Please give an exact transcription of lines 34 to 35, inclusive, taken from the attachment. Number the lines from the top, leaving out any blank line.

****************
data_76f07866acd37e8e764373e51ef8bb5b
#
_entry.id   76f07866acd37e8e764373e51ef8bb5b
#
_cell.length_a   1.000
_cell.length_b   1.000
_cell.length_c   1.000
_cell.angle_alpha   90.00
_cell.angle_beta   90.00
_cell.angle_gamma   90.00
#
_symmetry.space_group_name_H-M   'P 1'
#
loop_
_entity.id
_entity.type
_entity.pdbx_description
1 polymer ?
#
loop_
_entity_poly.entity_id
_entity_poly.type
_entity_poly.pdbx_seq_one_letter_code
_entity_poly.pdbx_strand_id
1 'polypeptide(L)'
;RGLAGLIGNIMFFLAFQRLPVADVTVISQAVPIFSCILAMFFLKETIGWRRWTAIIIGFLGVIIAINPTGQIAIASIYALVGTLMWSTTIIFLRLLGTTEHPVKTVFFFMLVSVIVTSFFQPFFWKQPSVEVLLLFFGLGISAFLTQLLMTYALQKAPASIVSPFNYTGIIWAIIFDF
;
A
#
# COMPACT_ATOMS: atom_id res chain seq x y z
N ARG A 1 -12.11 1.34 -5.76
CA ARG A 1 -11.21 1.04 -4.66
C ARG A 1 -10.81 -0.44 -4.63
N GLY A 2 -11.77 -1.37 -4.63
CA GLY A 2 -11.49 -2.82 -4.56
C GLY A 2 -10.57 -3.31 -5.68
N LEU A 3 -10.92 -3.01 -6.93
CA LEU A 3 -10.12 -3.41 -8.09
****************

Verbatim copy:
N GLY A 2 -11.77 -1.37 -4.63
CA GLY A 2 -11.49 -2.82 -4.56